Article Text

Fatigue and Depression in Patients with Advanced Metastatic Disease
  1. Patricia O’Regan, College Lecturer and
  2. Josephine Hegarty, Associate College Professor
  1. School of Nursing and Midwifery, University College Cork, Brookfield Health Sciences Complex, Cork. Emails: p.oregan{at} and J.Hegarty{at}


Patients with advanced cancer often experience symptoms that impact negatively on their quality of life in the final phase of the disease process. Such symptoms include fatigue and depression. Fatigue is common in patients with advanced cancer. Depression is also a significant symptom among palliative care patients and patients with advanced metastatic disease. Both symptoms may prove difficult to diagnose and manage, challenging health professionals who care for dying patients. Fatigue and depression frequently co-exist. There is considerable debate as to whether one symptom causes or exacerbates the other. Recognition, assessment and management of these symptoms are vital for the optimum care of all palliative care patients. This article discusses the link between fatigue and depression in patients with advanced cancer, outlining assessment and management strategies. N.B. For a fuller description of the assessment and management of fatigue in advanced cancer, please refer to the article in a previous issue of this journal (O’Regan, 2008). Conflicts of interest: none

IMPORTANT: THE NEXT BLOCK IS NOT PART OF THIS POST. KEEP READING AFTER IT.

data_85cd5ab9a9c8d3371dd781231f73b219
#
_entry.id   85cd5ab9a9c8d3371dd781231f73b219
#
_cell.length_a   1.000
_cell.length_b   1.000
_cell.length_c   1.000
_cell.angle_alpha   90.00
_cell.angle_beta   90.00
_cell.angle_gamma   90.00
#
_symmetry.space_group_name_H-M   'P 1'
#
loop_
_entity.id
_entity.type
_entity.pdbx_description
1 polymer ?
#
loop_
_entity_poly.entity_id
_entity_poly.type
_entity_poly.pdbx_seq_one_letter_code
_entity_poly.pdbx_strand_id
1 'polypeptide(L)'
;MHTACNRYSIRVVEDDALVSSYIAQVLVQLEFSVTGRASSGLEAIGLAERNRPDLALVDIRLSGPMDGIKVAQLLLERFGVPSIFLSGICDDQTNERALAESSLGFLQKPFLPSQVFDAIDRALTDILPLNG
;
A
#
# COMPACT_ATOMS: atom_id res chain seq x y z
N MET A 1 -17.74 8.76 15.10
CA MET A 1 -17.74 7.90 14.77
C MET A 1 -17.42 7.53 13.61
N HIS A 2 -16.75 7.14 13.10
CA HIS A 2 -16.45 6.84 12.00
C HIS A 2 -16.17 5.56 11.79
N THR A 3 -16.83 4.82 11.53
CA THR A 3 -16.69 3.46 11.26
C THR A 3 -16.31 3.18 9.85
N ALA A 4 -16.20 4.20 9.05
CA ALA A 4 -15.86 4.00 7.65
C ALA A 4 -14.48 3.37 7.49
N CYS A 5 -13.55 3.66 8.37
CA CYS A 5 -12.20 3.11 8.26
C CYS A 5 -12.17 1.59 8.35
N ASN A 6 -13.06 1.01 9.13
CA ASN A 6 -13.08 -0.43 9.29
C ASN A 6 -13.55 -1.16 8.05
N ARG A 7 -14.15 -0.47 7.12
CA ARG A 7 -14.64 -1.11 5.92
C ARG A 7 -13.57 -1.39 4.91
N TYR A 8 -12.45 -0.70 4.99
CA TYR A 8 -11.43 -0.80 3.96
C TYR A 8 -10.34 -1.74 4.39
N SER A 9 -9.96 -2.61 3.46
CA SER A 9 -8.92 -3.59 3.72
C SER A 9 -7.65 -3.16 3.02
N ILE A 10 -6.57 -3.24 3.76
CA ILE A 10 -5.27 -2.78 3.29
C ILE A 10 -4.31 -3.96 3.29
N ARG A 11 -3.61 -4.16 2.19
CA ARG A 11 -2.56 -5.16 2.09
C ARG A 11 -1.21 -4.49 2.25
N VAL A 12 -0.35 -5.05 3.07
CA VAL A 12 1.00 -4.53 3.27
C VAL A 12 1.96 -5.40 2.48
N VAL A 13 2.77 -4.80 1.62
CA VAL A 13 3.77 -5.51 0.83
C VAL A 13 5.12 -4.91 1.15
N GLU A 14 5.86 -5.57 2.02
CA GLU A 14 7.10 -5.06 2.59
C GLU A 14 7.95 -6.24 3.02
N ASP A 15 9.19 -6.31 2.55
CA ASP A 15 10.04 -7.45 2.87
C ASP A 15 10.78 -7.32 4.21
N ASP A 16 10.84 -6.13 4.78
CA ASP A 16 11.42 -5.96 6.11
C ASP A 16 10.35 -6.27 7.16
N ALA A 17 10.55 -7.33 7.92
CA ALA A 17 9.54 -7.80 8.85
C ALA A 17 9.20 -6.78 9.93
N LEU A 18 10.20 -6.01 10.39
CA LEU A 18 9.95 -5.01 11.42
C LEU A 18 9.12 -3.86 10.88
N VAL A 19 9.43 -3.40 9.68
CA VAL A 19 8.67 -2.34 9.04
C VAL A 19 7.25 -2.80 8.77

• Advanced cancer
  • Depression
  • End-of-life care
  • Fatigue
  • Symptom management

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